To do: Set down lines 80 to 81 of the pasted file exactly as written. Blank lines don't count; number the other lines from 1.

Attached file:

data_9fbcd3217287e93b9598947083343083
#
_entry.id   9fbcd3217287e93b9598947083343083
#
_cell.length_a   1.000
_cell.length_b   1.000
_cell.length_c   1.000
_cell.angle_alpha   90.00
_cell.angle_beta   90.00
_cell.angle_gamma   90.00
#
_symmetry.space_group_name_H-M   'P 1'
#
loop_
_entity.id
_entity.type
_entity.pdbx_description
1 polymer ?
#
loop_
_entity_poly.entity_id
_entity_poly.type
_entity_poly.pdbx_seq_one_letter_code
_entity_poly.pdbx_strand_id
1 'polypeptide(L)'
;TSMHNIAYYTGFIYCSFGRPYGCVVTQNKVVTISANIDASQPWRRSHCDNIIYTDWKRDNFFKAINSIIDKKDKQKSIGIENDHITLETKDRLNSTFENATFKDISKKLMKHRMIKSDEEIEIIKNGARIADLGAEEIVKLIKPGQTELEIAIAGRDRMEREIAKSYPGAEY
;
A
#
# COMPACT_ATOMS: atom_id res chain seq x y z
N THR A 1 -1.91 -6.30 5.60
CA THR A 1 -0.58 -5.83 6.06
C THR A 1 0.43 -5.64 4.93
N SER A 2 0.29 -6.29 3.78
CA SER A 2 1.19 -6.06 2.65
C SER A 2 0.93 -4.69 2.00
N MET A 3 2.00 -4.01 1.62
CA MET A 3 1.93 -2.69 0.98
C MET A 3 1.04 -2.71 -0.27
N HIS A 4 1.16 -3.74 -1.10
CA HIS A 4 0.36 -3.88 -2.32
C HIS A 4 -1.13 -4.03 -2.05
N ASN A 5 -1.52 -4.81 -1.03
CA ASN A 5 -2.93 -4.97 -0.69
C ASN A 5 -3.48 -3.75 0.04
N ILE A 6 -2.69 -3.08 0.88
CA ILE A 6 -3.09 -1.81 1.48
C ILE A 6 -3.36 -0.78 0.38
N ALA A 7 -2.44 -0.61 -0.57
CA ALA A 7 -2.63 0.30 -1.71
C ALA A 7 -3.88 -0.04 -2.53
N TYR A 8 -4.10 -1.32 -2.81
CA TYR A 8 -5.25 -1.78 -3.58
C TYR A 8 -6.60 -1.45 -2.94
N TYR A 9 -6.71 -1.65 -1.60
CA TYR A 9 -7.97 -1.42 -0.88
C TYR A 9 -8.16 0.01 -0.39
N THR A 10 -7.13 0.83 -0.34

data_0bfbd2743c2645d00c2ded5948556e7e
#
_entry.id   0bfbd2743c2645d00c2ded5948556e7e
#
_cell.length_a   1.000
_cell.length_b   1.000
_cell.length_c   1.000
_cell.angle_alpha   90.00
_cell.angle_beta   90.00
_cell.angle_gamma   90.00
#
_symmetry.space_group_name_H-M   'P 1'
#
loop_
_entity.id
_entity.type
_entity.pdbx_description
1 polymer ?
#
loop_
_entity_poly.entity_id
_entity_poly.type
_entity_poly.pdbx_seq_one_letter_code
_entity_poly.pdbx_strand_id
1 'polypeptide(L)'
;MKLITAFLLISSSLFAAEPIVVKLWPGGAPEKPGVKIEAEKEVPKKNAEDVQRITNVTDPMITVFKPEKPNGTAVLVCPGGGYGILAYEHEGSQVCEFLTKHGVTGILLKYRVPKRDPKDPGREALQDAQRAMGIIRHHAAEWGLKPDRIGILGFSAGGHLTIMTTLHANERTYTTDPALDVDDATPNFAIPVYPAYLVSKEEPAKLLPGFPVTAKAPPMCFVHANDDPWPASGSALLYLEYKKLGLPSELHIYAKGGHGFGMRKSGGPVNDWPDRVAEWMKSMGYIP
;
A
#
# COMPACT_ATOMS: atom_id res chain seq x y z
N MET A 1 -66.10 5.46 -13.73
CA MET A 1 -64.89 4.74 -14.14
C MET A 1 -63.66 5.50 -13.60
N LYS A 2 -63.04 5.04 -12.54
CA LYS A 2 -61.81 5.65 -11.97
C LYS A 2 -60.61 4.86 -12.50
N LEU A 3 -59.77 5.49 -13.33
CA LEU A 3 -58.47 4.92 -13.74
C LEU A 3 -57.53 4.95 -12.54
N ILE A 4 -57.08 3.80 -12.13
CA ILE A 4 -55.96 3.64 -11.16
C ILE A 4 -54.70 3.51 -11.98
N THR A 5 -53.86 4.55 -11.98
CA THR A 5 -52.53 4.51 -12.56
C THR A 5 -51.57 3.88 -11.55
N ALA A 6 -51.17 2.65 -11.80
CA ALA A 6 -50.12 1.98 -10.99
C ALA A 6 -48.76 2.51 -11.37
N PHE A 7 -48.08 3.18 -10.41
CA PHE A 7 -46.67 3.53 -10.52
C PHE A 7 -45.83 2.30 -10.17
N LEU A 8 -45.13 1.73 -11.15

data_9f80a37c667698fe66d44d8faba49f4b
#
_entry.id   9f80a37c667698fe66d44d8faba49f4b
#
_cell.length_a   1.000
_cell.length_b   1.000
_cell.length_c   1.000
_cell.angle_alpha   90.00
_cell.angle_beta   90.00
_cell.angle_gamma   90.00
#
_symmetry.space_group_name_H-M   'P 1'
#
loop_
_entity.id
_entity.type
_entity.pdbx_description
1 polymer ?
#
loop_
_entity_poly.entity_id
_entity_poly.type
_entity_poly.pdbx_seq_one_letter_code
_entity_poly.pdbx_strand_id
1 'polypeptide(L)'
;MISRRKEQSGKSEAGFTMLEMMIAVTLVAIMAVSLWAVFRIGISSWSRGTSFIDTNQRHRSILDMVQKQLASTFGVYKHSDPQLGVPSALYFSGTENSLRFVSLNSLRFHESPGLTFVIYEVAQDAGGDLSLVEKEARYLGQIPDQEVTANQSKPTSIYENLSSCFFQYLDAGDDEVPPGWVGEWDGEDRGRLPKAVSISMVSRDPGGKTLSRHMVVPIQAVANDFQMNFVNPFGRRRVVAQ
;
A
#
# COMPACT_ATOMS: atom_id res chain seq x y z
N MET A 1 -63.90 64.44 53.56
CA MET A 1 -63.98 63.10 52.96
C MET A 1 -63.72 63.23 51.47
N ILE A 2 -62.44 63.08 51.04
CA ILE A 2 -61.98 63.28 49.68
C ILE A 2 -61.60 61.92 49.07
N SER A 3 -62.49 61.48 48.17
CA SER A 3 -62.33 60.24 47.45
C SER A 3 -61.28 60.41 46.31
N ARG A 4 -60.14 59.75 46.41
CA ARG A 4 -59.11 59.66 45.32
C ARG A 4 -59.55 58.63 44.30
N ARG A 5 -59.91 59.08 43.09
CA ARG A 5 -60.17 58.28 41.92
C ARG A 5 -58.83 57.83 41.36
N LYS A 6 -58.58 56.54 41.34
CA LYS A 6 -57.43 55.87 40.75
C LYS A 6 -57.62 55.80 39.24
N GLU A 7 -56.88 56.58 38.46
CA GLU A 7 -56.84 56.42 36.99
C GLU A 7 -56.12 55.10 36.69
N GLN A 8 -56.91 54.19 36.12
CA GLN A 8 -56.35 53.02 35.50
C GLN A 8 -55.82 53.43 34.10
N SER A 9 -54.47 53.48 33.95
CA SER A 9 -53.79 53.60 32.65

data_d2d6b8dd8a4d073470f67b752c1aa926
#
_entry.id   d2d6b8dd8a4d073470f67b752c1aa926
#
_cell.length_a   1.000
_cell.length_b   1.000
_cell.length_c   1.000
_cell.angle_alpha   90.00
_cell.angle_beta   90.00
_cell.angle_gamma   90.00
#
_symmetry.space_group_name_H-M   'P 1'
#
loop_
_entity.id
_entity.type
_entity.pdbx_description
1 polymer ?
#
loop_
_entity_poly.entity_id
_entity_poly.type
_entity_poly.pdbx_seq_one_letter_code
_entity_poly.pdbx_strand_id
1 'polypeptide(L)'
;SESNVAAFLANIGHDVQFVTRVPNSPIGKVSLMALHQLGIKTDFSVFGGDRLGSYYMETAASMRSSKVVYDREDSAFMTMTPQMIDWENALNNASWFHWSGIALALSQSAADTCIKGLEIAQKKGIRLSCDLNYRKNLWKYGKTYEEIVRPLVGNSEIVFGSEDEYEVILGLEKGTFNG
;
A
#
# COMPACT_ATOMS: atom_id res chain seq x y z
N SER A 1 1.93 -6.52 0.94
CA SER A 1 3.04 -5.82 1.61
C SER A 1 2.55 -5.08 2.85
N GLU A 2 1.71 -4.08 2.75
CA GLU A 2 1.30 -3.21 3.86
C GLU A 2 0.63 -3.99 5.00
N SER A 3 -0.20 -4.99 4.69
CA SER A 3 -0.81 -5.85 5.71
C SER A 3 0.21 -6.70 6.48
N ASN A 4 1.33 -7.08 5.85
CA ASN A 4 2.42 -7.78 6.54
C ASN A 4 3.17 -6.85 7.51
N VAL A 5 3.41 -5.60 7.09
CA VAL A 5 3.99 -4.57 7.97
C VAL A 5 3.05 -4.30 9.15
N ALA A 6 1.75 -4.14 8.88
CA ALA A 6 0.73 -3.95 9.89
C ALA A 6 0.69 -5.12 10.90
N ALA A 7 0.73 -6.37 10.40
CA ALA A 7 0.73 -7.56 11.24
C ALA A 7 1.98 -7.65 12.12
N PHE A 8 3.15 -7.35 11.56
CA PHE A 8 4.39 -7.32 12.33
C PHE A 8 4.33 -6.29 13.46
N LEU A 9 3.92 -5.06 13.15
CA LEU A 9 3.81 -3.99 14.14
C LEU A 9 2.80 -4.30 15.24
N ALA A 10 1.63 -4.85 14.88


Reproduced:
_entity_poly.type
_entity_poly.pdbx_seq_one_letter_code